(a) i Hawk. P. C. c. 41. s. 2. T Hale P. C. c. 41. s. 11. 1 Hale 627. Bract. 627, 628. Co. Lit. 123 b. 2 Ipst. 180. lib. 3. c. 28. Leg. Gul. 1. I. 19. 3 Inst. 60. 4 Blac. Com. 210. 1 East. Wilk. Leg. Anglo-Sax. 222, 290. P. C. c. 10. s. 1. p. 434.

(c) 1 Hale 631, 632. 1 East, P. C. c. (0) 4 Blac. Com. 211. 1 Hawk. 10. s. 9. p. 446.

there may

All who are present, aiding and assisting a man to commit a Of aiders and rape, are principal offenders in the second degree, whether they

accessories. be men or women; and they are also ousted of clergy. (d) And

be accessories before and after in this offence; for though it be made felony by a statute, which speaks only of those who commit the offence, yet accessories, before and after, are consequentially included : but such accessories have their clergy. (e)

The law presumes, that an infant, under the age of fourteen Of persons years, is unable to commit the crime of rape; and, therefore, it capable of seems that he cannot be guilty of it. () This doctrine, however, rape. proceeds upon the ground of impotency, rather than the want of discretion; and such infant may, therefore, be a principal in the second degree, as aiding and assisting in this offence, as well as in other felonies, if it appear by sufficient circumstances, that he had a mischievous discretion. (8) A husband cannot be guilty of a rape upon his wife, on account of the matrimonial consent which she has given, and which she cannot retract : but he may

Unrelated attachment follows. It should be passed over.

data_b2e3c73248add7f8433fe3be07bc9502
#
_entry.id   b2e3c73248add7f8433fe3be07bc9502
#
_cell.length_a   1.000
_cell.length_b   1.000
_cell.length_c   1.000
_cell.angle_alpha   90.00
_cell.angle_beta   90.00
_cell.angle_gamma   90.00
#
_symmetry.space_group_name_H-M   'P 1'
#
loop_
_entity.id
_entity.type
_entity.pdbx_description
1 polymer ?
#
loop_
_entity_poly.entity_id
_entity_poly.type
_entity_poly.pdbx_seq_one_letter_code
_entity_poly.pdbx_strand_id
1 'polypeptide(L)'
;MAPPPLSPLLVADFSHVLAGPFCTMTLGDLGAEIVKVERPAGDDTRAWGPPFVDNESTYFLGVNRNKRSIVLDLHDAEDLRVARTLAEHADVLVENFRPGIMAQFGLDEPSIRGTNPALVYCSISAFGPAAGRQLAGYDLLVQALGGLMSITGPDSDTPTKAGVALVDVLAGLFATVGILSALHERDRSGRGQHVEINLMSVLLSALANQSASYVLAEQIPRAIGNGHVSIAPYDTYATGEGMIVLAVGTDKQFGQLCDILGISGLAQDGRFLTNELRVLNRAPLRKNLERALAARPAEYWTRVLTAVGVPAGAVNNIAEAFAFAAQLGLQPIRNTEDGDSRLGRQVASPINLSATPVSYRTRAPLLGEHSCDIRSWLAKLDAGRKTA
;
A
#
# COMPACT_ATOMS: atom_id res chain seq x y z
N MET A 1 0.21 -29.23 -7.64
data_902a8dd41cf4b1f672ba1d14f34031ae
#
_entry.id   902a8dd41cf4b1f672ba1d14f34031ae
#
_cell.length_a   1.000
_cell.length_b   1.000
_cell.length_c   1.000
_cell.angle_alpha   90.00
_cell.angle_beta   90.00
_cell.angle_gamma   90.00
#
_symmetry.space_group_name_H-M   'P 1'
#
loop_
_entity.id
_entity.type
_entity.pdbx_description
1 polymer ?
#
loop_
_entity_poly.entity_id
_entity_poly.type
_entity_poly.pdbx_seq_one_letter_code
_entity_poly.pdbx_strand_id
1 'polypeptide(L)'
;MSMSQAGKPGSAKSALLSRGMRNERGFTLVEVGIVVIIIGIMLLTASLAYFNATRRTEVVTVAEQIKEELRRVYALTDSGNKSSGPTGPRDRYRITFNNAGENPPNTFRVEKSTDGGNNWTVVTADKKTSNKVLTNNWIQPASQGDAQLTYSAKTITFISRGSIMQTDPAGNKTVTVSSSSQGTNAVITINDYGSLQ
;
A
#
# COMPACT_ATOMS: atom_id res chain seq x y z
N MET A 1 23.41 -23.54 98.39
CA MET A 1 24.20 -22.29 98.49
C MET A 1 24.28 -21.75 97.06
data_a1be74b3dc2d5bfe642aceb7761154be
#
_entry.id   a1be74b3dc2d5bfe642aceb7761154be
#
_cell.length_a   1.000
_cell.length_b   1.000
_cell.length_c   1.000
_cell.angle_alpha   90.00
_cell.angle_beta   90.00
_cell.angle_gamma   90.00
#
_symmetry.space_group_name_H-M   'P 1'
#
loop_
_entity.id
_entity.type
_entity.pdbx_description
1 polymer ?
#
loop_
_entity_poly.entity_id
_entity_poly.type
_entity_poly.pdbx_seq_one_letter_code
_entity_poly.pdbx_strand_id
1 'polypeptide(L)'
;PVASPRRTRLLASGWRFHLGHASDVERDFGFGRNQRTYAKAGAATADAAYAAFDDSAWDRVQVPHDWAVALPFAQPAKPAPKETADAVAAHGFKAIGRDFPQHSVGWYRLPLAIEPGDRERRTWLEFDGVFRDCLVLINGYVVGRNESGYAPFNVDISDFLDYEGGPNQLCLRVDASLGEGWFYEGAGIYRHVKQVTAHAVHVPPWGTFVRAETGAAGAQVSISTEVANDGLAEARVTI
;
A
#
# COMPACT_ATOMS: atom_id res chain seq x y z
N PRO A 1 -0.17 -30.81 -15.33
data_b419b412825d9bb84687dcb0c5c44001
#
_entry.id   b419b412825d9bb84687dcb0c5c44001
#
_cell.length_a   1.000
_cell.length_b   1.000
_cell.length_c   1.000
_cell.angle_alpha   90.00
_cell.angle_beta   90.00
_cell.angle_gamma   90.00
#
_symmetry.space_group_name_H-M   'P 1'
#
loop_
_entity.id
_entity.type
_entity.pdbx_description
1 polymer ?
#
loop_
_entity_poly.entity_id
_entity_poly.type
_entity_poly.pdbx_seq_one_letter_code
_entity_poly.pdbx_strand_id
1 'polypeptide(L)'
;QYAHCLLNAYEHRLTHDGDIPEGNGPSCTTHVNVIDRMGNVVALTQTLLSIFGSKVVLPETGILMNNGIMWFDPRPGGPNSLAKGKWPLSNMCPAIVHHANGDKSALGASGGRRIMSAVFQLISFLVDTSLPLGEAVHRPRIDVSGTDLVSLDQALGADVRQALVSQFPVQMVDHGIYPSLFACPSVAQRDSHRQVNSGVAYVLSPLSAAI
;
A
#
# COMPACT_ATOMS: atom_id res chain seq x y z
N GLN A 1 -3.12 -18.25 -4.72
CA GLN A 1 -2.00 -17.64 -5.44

be guilty as a principal by assisting another person to commit a rape upon his wife ; for though in marriage the wife has given up her body to her husband, she is not by him to be prostituted to another. (h) Where a party took a woman by force, compelled her to marry him, and then had carnal knowledge of her by force, it appears to have been holden, that she could not maintain an appeal of rape against her husband, unless the marriage were first legally dis

. solved: but that when the marriage was made void ab initio, by a declaratory sentence in the ecclesiastical court, the offence became punishable, as if there had been no marriage. (i) The forcible taking away and marrying a woman against her will is, however, made felony by the statute 3 Hen. 7. c. 2.(j)